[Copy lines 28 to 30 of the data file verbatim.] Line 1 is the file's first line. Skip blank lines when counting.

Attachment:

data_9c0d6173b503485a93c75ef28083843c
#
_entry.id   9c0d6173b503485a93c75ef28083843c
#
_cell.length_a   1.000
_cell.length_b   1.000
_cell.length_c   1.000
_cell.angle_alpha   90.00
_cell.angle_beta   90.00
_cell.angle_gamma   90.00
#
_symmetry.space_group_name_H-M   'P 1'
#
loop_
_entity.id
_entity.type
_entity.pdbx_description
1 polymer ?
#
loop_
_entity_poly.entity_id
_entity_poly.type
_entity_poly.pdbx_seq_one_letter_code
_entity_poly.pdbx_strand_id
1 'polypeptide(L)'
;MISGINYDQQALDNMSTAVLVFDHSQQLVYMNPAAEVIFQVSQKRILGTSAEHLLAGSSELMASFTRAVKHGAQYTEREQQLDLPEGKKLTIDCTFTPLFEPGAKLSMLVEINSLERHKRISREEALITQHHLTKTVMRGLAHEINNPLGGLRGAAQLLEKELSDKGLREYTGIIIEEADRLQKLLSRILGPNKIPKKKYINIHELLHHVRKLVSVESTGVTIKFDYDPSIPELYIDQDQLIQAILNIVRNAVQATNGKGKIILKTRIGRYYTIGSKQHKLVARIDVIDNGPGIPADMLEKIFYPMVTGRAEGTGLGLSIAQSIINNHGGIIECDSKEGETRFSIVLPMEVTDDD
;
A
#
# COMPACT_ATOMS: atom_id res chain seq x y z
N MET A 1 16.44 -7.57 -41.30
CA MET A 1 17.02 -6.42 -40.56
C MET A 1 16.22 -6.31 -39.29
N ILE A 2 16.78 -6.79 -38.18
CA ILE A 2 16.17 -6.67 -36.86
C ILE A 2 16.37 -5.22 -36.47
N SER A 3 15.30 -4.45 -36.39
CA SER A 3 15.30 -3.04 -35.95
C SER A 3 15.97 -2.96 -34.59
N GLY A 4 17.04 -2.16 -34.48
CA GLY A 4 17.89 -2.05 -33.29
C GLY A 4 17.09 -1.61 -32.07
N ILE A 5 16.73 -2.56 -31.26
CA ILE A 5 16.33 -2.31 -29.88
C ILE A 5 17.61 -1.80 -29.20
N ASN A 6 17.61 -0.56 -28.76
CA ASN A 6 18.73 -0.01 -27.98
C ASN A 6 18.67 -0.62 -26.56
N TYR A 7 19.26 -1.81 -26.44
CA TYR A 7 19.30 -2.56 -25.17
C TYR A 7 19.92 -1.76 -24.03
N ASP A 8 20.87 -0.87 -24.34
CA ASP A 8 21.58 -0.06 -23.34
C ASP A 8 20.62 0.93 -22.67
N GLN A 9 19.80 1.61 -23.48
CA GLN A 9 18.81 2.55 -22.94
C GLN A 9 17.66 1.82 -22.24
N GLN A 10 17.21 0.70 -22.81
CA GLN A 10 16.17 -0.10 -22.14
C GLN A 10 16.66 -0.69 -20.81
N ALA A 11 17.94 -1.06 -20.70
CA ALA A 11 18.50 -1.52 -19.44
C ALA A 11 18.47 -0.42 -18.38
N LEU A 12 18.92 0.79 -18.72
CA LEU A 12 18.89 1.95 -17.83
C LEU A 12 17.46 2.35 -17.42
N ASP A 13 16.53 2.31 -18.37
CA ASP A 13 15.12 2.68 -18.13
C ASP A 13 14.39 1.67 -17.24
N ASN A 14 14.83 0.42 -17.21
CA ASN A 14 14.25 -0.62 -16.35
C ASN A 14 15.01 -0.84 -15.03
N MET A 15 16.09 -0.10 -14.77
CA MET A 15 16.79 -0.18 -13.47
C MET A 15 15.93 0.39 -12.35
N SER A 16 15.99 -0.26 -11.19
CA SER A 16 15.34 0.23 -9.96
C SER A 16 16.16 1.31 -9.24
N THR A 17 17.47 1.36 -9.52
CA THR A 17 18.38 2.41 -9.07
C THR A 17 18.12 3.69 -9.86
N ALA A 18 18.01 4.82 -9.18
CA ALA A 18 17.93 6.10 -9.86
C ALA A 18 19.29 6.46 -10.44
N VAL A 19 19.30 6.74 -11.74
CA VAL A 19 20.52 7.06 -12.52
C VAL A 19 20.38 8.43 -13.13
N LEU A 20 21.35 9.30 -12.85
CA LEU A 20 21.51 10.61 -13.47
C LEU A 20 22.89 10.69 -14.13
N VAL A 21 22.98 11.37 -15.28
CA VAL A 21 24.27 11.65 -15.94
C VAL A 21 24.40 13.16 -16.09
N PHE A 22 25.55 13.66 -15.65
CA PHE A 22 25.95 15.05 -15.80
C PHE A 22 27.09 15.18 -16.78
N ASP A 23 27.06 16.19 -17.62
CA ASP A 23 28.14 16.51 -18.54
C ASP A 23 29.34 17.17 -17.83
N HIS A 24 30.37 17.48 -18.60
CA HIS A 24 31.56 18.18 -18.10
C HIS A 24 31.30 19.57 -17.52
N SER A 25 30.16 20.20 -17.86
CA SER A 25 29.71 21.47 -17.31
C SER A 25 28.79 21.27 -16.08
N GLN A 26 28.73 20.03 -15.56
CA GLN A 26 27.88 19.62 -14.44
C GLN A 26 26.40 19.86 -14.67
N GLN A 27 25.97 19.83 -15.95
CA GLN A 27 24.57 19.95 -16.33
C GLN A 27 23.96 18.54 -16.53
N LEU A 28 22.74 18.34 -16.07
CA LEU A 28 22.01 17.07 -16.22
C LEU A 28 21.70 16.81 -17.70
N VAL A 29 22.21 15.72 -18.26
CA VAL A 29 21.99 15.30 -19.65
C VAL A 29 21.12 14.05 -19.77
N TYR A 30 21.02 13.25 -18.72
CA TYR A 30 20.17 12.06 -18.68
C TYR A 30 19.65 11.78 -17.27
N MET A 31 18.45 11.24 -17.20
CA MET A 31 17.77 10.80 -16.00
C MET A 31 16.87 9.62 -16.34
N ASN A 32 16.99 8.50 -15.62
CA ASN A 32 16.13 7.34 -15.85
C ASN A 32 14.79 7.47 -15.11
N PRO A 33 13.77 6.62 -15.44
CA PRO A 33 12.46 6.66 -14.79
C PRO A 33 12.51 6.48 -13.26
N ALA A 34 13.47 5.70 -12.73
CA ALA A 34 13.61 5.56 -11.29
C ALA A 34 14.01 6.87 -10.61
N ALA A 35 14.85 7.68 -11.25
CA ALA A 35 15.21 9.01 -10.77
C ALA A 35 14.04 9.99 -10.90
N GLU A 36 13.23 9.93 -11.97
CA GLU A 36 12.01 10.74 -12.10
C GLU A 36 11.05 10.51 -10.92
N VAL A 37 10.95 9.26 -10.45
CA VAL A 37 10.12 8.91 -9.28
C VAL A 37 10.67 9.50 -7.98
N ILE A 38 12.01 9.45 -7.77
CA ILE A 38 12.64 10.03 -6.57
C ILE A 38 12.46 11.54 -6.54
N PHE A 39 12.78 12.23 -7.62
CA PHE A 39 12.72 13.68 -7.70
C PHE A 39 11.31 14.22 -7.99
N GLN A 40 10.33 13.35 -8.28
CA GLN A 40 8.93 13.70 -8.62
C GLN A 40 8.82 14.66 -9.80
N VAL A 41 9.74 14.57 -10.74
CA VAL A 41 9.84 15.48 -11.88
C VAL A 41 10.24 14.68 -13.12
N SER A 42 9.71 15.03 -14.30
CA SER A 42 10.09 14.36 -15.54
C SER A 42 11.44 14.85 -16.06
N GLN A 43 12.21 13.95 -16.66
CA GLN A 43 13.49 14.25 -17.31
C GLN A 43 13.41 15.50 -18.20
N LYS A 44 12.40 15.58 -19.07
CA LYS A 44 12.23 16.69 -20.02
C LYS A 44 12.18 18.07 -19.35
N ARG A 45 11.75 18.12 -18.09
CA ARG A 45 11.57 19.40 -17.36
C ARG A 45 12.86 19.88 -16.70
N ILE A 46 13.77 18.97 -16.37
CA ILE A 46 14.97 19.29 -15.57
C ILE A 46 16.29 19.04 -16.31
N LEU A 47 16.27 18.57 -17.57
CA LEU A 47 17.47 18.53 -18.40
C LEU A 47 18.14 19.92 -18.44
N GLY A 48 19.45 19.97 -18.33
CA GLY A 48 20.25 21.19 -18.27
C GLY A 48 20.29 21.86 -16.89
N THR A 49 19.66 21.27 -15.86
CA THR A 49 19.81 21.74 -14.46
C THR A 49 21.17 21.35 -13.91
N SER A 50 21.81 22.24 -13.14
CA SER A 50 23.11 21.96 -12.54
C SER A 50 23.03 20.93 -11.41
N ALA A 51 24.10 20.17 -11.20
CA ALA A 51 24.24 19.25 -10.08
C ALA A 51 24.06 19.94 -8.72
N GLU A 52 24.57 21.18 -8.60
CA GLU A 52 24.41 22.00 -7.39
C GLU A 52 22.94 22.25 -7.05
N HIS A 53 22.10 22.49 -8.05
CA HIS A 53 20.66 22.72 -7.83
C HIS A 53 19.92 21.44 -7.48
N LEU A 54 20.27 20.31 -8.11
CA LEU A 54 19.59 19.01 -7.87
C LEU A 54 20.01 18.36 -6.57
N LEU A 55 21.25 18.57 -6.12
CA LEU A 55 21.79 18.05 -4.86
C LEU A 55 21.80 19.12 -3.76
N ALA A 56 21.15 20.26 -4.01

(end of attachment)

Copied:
A
#
# COMPACT_ATOMS: atom_id res chain seq x y z